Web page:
Tuesday, March 20, 2018

STAR TIME (Vinegar Syndrome Blu-ray Review)

Directed By: Alexander Cassini
Written By: Alexander Cassini
Starring: Michael St. Gerard, John P. Ryan, Maureen Teefy
Color/84 Minutes/
Region FREE
Release Date: March 27, 2018

The Film
"This is the fourteenth murder..."
"Fourteen? Fifteen! Fiveteen! Can you believe this, Henry?"

Henry is a delusional young man with a fragile mind. He finds comfort in his favorite television programs, even telling his social worker about the time he spends with his favorite program, "The Robertson Family" each week. When "The Robertson Family" is canceled he becomes suicidal and is approached by a mysterious agent named Sam Bones (John P. Ryan from It's Alive and Class Of 1999) who promises Henry the same fame and notoriety that his favorite television actors have if he kills certain people. After donning a baby face mask for personality Henry agrees and goes on a killing spree until Sam instructs Henry to kill his social worker.

STAR TIME received some love and recognition from the festival circuit before hitting VHS and fading into obscurity in 1992. Having never heard of the film before the announcement of this release I was curious to see what it was all about but was a blank slate going in. It didn't take long to realize that STAR TIME wasn't going to be a straight forward serial killer film like the plot synopsis hinted that it could be. Writer/Director Alexander Cassini is far more concerned with creating a character piece about a psychologically damaged man morbidly obsessed with television to the point that instead of taking his own life when the television program that he feels is the only thing he's holding for is canceled he is persuaded by a mysterious man claiming to be a talent agent to go on a killing spree and live in infamy forever with his handiwork gracing the TV screen each time he kills. Henry is slow to take to the idea, failing on his first attempt and attributing it to having nerves on opening night. Quickly Henry has racked up over a dozen killings and Sam is loving his work to the point where he scoffs when the nightly news incorrectly reports on the number of killings so far.

Henry is a lost soul, fully under Sam's rule until he visits his old social worker that he had sent a video tape to stating that he had killed himself after his favorite show got the ax. Wendy, played lovingly and with a sense of helpless despair by Maureen Teefy, is the voice of reason and reality to Henry, believing Sam is nothing but an imaginary friend and a creation of a broken mind. Sam calls for Henry to kill Wendy which sends Henry into a frenzy to protect his true friend until he finally gets his fifteen minutes of fame and scream his name into the lens of the television camera for all to hear.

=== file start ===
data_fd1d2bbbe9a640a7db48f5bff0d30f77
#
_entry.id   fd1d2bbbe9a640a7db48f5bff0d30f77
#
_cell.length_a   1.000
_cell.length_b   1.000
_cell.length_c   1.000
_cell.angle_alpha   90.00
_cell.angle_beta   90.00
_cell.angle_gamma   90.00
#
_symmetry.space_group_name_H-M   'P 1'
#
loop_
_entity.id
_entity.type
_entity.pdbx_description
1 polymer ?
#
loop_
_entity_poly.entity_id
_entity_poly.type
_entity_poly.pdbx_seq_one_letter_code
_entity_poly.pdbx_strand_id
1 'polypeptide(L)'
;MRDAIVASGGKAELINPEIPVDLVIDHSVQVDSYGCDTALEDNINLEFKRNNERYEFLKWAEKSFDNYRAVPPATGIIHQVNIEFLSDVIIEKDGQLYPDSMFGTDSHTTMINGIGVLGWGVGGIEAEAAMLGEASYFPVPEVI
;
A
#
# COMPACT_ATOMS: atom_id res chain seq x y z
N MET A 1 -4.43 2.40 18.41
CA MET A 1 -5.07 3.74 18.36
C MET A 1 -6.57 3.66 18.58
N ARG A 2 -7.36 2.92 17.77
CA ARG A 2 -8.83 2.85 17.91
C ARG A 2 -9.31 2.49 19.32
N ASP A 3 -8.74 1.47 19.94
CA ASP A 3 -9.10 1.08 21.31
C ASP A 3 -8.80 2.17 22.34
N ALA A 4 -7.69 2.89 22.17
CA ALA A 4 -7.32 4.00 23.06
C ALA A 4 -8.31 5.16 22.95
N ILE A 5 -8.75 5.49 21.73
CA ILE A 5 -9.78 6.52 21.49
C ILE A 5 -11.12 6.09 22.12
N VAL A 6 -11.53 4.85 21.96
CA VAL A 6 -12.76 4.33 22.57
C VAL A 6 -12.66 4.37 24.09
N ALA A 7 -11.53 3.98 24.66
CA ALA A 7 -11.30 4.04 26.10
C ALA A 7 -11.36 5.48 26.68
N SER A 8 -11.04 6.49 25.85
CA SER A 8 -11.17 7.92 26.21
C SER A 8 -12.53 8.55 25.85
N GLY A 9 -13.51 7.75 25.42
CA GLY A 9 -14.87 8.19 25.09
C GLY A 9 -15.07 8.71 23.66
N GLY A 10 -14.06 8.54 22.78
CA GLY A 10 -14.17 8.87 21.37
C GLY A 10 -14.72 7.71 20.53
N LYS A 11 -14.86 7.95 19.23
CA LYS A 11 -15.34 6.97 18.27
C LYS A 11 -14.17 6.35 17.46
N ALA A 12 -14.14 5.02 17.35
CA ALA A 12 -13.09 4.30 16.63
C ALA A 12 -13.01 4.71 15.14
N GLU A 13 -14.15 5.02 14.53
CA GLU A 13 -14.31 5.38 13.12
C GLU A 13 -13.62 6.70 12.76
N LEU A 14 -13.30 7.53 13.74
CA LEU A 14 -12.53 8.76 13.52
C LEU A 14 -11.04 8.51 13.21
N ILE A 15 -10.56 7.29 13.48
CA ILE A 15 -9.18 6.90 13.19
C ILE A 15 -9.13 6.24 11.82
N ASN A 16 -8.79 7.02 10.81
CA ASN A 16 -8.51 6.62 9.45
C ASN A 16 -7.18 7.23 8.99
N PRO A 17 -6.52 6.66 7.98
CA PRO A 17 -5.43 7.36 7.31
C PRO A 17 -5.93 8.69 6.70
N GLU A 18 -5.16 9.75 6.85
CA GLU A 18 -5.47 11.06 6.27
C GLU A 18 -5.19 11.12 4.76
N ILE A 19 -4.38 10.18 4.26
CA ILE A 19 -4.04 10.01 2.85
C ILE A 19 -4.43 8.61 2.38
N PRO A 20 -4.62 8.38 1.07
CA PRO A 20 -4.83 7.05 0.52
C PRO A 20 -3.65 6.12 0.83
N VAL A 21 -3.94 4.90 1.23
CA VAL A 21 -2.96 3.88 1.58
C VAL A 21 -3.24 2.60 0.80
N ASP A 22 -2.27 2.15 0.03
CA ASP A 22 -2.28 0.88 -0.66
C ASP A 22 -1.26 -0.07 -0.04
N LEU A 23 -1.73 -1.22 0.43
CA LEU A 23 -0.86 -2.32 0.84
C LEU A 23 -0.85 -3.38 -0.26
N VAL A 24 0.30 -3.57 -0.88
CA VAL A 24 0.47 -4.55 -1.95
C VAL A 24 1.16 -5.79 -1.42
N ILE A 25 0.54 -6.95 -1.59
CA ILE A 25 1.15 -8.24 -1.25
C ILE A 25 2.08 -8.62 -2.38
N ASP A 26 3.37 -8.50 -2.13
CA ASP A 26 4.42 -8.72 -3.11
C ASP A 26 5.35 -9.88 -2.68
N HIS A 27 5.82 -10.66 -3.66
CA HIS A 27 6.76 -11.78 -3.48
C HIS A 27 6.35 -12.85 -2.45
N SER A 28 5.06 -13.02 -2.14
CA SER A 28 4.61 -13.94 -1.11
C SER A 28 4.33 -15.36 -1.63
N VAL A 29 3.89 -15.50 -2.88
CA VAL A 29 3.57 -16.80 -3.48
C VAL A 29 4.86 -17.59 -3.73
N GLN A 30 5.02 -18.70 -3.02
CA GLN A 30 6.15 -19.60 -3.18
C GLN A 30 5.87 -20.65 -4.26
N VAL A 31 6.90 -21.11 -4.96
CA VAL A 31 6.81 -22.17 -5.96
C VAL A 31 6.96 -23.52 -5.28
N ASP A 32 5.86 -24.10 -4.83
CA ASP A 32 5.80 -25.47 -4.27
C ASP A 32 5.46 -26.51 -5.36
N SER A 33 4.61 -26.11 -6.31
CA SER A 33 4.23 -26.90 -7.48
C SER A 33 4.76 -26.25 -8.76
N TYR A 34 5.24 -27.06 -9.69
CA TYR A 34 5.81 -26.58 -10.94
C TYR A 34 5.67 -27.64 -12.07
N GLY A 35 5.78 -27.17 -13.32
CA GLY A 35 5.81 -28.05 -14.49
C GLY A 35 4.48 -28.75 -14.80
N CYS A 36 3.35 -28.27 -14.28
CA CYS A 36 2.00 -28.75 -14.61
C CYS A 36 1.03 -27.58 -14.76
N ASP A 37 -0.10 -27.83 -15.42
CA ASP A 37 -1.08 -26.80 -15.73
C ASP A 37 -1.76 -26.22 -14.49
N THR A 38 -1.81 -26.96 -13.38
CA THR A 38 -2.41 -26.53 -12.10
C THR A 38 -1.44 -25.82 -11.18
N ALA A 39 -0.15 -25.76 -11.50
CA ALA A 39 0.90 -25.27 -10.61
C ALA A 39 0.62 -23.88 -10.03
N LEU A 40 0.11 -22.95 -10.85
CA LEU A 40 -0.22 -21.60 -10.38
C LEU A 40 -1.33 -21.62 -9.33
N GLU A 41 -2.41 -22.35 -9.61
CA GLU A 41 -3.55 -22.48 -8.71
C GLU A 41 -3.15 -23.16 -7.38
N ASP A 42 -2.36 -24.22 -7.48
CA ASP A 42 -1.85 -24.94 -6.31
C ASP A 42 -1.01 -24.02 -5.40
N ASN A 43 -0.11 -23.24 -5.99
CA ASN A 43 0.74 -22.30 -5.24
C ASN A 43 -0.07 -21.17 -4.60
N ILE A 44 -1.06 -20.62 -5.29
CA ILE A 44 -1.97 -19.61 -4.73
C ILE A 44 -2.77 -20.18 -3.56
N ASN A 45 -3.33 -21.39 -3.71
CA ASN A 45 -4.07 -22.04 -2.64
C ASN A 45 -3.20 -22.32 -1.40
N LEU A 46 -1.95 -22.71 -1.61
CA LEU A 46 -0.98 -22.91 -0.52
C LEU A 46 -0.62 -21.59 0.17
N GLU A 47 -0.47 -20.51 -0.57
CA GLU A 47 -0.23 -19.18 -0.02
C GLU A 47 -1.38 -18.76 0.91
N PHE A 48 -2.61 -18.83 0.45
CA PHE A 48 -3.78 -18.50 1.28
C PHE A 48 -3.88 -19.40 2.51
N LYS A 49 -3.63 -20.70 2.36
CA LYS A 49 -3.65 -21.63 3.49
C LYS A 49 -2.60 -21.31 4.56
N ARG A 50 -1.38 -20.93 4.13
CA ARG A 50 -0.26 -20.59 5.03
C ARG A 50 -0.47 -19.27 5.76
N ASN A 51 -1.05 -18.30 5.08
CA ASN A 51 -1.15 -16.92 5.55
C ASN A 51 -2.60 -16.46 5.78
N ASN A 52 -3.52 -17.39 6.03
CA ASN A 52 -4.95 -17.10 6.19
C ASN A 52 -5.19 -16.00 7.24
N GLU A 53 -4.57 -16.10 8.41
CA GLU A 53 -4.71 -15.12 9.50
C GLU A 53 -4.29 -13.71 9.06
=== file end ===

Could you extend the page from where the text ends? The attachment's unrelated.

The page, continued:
STAR TIME would not be a success without great performances and our main trio all turn in excellent ones. Michael St. Gerard does quite the 180 from his role of the heartthrob Link Larkin in John Water's Hairspray from a few years prior, convincingly and tragically portraying the broken Henry. St. Gerard doesn't have a long list of credits but this could definitely be the performance of his career. It's easy to say that you have no empathy for a killer but your heart absolutely breaks for Henry. John P. Ryan is no stranger to any film fan, I bet you've seen one of his movies even if you don't know him by name and he turns in a strange, at times diabolically comedic and altogether devious performance as the devil on Henry's shoulder. Cassini makes the movie something special with his style behind the camera however. STAR TIME is a prime example of a director making his debut feature film and showing no fear taking chances. Cassini's experimental side comes through time after time with interesting camera movements, angles and set pieces. The room full of nude women on TV monitors seducing Henry is instantly burned into my memory and I would not be surprised if the creators of Rocko's Modern Life had seen this film before making the episode in which Heffer becomes obsessed with TV which features a scene strikingly similar to the one here.